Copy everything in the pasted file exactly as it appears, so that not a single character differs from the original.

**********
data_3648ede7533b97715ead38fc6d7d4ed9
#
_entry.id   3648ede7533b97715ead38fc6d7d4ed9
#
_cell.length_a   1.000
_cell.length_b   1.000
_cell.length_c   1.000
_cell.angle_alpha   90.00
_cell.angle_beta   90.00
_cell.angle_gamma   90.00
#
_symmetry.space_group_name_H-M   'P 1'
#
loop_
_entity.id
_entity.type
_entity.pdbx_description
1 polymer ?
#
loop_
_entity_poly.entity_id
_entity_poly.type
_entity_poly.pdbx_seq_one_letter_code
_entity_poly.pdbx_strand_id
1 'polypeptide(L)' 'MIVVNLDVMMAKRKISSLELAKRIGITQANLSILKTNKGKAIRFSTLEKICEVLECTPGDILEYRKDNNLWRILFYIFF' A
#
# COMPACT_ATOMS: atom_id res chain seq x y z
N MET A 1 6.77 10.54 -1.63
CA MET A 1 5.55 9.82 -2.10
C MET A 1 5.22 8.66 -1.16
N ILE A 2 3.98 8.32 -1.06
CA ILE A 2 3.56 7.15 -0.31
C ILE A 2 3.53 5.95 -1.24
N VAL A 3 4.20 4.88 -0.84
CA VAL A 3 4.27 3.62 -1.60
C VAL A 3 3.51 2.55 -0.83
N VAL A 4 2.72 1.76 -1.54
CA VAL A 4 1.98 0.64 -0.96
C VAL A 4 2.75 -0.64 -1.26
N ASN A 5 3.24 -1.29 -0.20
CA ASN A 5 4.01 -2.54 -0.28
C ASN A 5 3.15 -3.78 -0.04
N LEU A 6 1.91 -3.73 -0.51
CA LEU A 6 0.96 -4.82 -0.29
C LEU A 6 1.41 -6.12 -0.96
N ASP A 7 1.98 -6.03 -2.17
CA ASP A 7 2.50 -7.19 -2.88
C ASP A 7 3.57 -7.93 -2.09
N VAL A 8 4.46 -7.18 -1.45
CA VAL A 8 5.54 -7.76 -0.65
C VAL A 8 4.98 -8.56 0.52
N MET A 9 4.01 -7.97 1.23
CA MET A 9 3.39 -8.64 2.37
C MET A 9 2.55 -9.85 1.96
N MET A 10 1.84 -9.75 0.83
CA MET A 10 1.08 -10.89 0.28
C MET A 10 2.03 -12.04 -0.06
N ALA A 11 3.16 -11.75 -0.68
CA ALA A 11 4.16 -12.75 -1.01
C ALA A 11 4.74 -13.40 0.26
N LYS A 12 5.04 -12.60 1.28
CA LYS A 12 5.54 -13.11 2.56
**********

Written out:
data_3648ede7533b97715ead38fc6d7d4ed9
#
_entry.id   3648ede7533b97715ead38fc6d7d4ed9
#
_cell.length_a   1.000
_cell.length_b   1.000
_cell.length_c   1.000
_cell.angle_alpha   90.00
_cell.angle_beta   90.00
_cell.angle_gamma   90.00
#
_symmetry.space_group_name_H-M   'P 1'
#
loop_
_entity.id
_entity.type
_entity.pdbx_description
1 polymer ?
#
loop_
_entity_poly.entity_id
_entity_poly.type
_entity_poly.pdbx_seq_one_letter_code
_entity_poly.pdbx_strand_id
1 'polypeptide(L)' 'MIVVNLDVMMAKRKISSLELAKRIGITQANLSILKTNKGKAIRFSTLEKICEVLECTPGDILEYRKDNNLWRILFYIFF' A
#
# COMPACT_ATOMS: atom_id res chain seq x y z
N MET A 1 6.77 10.54 -1.63
CA MET A 1 5.55 9.82 -2.10
C MET A 1 5.22 8.66 -1.16
N ILE A 2 3.98 8.32 -1.06
CA ILE A 2 3.56 7.15 -0.31
C ILE A 2 3.53 5.95 -1.24
N VAL A 3 4.20 4.88 -0.84
CA VAL A 3 4.27 3.62 -1.60
C VAL A 3 3.51 2.55 -0.83
N VAL A 4 2.72 1.76 -1.54
CA VAL A 4 1.98 0.64 -0.96
C VAL A 4 2.75 -0.64 -1.26
N ASN A 5 3.24 -1.29 -0.20
CA ASN A 5 4.01 -2.54 -0.28
C ASN A 5 3.15 -3.78 -0.04
N LEU A 6 1.91 -3.73 -0.51
CA LEU A 6 0.96 -4.82 -0.29
C LEU A 6 1.41 -6.12 -0.96
N ASP A 7 1.98 -6.03 -2.17
CA ASP A 7 2.50 -7.19 -2.88
C ASP A 7 3.57 -7.93 -2.09
N VAL A 8 4.46 -7.18 -1.45
CA VAL A 8 5.54 -7.76 -0.65
C VAL A 8 4.98 -8.56 0.52
N MET A 9 4.01 -7.97 1.23
CA MET A 9 3.39 -8.64 2.37
C MET A 9 2.55 -9.85 1.96
N MET A 10 1.84 -9.75 0.83
CA MET A 10 1.08 -10.89 0.28
C MET A 10 2.03 -12.04 -0.06
N ALA A 11 3.16 -11.75 -0.68
CA ALA A 11 4.16 -12.75 -1.01
C ALA A 11 4.74 -13.40 0.26
N LYS A 12 5.04 -12.60 1.28
CA LYS A 12 5.54 -13.11 2.56